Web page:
PPD award for fall in employer’s parking garage affirmed – Missouri

In McDowell v. St. Luke’s Hosp., an appellate court affirmed a decision by the state’s Labor and Industrial Relations Commission awarding workers’ compensation benefits to an employee who fell while bringing her belongings from the garage to her work station. While the state statute generally means benefits are denied when the hazard or risk is one to which the worker would have been “equally exposed outside of and unrelated to the employment in normal nonemployment life,” the court found that her fall was the result of her need to pull and maneuver a two-wheeled cart containing work-related supplies through a congested entryway and, therefore, was compensable. She did not face such a hazard in her non-employment life.

The worker, who had worked for the hospital for 45 years, had undergone a hip replacement and used a cane. The hospital had provided her with the two-wheeled cart to transport her belongings from the garage during her recovery.

No survivor benefits for daughter of deputy killed in car crash while exchanging shift information on his cell phone – Nebraska

In Coughlin v County of Colfax, a deputy sheriff was driving home and on his cell phone exchanging shift information with another officer who just came on duty when his vehicle hit a deer’s carcass. He lost control of the car, collided with another vehicle driving in the opposite lane of traffic, and died.

His brother filed a workers’ comp claim, which was denied based on the going and coming rule. The course and scope of employment had not been expanded by the cell phone conversation, in spite of its work-relatedness. It was determined that he was in his personal vehicle and off duty at the time of the accident.

An appellate court considered whether the cell phone communication was an employer-created condition that rendered the going and coming rule inapplicable. It found that although the Department expected the deputy to exchange shift-change information, it did not prescribe any one way of doing so and, in fact, had a cellphone policy that prohibited using a cell phone while driving a county-owned vehicle. The denial was affirmed.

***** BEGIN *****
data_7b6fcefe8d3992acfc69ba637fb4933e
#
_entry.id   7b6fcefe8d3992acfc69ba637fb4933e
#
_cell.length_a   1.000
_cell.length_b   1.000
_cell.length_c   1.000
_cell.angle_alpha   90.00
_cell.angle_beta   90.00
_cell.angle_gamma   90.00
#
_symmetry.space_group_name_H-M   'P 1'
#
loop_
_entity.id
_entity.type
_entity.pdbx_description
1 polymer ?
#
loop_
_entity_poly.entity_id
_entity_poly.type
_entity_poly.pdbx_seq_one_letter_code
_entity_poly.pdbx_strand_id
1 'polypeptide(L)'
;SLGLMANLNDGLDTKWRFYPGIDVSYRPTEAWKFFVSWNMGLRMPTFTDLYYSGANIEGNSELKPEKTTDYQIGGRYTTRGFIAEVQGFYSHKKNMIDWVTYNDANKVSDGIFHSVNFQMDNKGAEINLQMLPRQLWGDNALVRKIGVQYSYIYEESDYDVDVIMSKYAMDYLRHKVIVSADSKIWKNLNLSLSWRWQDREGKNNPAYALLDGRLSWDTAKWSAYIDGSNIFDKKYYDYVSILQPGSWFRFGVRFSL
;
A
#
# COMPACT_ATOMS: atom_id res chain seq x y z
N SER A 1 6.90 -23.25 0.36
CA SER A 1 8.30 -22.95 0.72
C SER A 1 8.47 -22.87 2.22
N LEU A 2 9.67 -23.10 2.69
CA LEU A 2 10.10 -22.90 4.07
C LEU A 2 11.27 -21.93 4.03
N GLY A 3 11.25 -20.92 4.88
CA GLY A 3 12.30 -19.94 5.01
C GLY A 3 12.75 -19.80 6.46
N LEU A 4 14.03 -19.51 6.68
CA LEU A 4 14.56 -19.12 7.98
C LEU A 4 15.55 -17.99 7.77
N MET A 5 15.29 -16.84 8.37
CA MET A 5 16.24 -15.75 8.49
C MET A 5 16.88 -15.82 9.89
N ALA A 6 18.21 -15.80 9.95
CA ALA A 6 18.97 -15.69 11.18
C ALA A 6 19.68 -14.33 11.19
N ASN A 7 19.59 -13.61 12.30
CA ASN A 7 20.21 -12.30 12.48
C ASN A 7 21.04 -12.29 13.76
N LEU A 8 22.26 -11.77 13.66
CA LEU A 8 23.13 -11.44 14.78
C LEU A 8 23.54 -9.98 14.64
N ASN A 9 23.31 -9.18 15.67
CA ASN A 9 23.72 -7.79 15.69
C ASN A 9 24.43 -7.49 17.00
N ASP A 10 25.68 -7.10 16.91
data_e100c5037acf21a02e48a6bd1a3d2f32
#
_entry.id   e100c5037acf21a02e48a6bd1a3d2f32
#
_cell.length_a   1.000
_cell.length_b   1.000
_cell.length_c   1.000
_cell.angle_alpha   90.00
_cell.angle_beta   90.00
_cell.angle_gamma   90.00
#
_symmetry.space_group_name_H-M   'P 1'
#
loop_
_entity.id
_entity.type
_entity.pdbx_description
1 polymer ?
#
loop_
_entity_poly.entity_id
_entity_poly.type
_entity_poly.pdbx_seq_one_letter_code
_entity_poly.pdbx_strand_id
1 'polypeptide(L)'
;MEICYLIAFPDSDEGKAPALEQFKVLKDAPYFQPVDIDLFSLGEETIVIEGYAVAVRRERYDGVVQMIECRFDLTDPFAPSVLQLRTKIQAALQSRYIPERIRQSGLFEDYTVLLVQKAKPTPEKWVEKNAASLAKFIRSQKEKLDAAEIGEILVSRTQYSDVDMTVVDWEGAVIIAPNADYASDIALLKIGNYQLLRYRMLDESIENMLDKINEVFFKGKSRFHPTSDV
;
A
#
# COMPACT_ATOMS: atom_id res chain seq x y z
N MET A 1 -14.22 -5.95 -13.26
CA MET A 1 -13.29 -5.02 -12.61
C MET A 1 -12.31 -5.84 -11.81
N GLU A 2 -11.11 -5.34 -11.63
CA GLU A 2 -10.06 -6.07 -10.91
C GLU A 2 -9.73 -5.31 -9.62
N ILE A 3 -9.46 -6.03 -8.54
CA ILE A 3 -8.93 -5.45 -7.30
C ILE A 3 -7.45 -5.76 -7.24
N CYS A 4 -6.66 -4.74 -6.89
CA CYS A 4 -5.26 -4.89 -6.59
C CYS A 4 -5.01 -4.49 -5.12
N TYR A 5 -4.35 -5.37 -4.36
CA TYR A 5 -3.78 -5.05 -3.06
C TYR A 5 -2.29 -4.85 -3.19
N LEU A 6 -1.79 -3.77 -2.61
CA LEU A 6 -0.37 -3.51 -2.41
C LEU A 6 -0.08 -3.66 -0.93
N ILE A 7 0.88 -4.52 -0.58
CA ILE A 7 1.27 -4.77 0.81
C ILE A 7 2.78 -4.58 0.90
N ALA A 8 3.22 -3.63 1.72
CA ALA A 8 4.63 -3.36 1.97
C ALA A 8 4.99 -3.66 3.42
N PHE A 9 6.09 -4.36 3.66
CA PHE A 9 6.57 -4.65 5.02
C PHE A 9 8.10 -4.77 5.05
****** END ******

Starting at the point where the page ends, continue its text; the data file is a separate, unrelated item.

Appellate court overturns decision to disqualify worker from future benefits – New York

In Matter of Persons v Halmar Intl, an appellate court overturned a decision by the Workers’ Compensation Board that disqualified an injured construction laborer from receiving future wage replacement benefits because he made false statements about his physical condition in violation of the law. The appellate court found that the Board’s findings based on video footage of his work as a volunteer firefighter and another video were inaccurate and could not be ascertained without further medical testimony. Further, the worker had acknowledged and disclosed his work as a volunteer firefighter.

The court concluded, “Simply put, our review of the record reflects that the Board’s decision [was] not supported by substantial evidence as it [was] based upon speculation, surmise and mischaracterizations.”